Over the past two years I've had the privilege of getting to know Eliza Clark and Tim Trojian, co-owners of Foxfire Mountain House in Mt. Tremper, New York. Our friendship started as many of mine do these days. I discovered Foxfire on Instagram and after a few weeks I worked up the courage to reach out to Eliza, confess my admiration of Foxfire and ask if she might be interested in working together. Eliza responded just a few minutes later with an enthusiastic "Yes!" and the rest is history as they say!
Eliza and Tim discovered the Foxfire property, complete with the original 11-room Inn, in 2013. The renovations were extensive but Tim and Eliza dug right in, learning as they went - laying hundreds of tiles themselves, pouring the concrete bar and more - all to achieve their dream of working together on something that they truly loved.
As we put the final touches on our 2nd annual creative retreat, "The Art of Living Well", I asked Eliza (who is also an accomplished author, television producer and interior designer) to share a bit on what exactly helps to make Foxfire Mountain House so very special.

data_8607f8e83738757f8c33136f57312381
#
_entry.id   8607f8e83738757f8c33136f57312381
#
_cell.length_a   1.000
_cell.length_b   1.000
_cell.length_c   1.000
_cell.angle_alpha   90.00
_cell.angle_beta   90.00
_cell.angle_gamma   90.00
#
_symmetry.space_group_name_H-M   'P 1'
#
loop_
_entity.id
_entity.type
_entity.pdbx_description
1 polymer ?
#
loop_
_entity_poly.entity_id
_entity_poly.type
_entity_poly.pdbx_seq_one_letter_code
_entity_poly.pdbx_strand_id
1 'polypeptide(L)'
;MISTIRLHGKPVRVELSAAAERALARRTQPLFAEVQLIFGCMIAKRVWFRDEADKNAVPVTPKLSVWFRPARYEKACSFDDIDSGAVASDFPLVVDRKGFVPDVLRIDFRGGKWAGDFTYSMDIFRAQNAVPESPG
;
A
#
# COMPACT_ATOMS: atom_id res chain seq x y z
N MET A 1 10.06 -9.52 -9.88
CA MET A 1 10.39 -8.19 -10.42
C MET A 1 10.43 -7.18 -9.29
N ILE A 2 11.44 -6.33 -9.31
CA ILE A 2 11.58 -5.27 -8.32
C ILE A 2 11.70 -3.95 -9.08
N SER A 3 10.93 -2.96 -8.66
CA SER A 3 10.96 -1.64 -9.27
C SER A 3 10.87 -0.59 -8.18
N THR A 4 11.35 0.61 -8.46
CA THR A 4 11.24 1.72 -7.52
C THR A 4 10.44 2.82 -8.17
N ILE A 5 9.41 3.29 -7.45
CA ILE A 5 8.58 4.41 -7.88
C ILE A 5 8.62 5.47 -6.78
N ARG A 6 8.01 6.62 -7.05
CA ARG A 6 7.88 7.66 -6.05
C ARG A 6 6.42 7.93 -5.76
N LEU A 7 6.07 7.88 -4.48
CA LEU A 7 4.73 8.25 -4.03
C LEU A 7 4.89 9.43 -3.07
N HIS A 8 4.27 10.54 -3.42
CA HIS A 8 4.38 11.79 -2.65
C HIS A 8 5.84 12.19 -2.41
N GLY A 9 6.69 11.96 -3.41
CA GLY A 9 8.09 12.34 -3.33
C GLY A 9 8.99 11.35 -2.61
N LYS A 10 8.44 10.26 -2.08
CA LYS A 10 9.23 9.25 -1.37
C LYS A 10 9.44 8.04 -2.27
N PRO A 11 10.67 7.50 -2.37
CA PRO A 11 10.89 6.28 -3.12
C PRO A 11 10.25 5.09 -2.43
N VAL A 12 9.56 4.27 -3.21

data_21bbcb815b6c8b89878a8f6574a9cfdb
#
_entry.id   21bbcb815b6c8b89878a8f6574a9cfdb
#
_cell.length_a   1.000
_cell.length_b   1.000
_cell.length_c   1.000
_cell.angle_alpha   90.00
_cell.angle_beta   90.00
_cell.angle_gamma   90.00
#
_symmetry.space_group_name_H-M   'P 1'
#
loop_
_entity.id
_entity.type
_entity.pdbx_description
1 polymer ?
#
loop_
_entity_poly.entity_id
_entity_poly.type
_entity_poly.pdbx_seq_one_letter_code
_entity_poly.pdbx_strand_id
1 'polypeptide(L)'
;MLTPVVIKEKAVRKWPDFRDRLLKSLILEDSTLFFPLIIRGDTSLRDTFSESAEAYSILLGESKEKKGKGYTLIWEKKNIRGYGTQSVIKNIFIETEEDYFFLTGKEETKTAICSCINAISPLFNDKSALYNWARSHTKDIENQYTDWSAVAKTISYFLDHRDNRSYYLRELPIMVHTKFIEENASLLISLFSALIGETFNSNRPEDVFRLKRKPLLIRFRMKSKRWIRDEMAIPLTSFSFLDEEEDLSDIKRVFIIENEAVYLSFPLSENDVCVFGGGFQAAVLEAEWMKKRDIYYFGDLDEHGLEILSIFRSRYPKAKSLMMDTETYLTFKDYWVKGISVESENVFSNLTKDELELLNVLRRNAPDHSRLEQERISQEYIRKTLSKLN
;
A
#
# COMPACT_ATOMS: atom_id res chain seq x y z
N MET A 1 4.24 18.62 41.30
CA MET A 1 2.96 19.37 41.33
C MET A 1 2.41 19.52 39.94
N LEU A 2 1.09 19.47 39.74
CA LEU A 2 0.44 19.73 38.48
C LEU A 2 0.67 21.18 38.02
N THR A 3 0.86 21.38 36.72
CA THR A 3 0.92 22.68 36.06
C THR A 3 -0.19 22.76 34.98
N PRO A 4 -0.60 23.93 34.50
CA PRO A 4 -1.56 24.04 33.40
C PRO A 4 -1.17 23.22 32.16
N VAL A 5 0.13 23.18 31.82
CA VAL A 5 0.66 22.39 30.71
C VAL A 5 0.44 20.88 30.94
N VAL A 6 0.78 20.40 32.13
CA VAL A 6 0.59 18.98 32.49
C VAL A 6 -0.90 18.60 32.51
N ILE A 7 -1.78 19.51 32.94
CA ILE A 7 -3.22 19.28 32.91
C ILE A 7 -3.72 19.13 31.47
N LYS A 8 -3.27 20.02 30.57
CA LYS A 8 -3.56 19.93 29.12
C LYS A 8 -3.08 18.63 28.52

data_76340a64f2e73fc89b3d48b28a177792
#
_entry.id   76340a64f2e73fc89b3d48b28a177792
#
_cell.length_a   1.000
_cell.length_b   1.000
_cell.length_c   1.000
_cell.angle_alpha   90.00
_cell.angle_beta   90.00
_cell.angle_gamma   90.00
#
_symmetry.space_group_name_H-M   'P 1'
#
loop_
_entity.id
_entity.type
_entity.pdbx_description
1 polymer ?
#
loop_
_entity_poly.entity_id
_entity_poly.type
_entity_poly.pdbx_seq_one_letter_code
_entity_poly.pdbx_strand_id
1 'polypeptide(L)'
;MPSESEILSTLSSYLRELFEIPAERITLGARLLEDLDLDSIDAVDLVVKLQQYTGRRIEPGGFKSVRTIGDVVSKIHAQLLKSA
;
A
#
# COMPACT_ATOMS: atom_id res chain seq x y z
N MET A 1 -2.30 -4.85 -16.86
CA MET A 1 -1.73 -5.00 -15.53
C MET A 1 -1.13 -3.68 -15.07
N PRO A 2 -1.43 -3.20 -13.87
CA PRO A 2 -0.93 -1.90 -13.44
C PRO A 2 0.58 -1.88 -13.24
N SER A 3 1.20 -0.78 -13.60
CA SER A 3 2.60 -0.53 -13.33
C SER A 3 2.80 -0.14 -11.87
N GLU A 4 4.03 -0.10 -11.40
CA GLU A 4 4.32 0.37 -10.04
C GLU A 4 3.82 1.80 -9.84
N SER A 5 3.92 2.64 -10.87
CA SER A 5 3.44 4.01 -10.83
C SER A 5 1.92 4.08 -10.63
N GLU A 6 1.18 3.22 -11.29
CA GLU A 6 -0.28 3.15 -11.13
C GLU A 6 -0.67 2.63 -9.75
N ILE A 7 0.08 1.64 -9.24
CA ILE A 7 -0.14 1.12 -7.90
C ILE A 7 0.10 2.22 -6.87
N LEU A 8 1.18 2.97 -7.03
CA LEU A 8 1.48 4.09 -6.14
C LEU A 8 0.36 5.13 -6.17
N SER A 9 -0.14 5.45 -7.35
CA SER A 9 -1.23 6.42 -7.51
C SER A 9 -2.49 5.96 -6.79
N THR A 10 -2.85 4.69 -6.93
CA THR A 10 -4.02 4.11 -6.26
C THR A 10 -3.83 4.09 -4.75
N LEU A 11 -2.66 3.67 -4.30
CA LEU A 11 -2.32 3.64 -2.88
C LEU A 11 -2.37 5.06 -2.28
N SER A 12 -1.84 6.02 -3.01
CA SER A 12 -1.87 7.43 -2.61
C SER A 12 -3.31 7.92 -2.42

The style at Foxfire is both perfectly on trend and yet perfectly timeless. That's certainly not an easy thing to achieve! How do you do it?
That's a nice way to put it, thank you! Decorating is a true passion and so the design at Foxfire evolves with the times as I do, incorporating new things I love and changing things around as often as I feel the urge. I'll love a pillow one day and then suddenly I won't. You know? Worse than that even. Suddenly it just has to be gone! I'm not sure why but it's fun and a little challenging sometimes too. There are certain things that feel like Foxfire's style that never really change: the use of natural materials, vintage furniture and lighting, great lamps...
For those of us who know you and your husband, Tim, Foxfire really is a perfect reflection of you. How do you translate your personal aesthetic into design?
The main thing is that I love antiques and vintage. When I worked as a television producer, I worked on American Pickers and the Canadian version, not surprisingly called, Canadian Pickers. My favorite past time is scouring antique stores and consignment shops. It's a big part of my life and it's given Foxfire, and our new property La Colina, their look. It just wouldn't be my thing to have an all new room. A mix of old and new can work really well, though - old dressers, for example, are a challenge because the drawers often don't close properly and they can smell musty and transfer that to your clothes. So I like new dressers or I get very particular with any old ones I buy. And I love beeswax candles. When night falls, I like a glass of wine and candlelight. I transfer that to Foxfire for sure.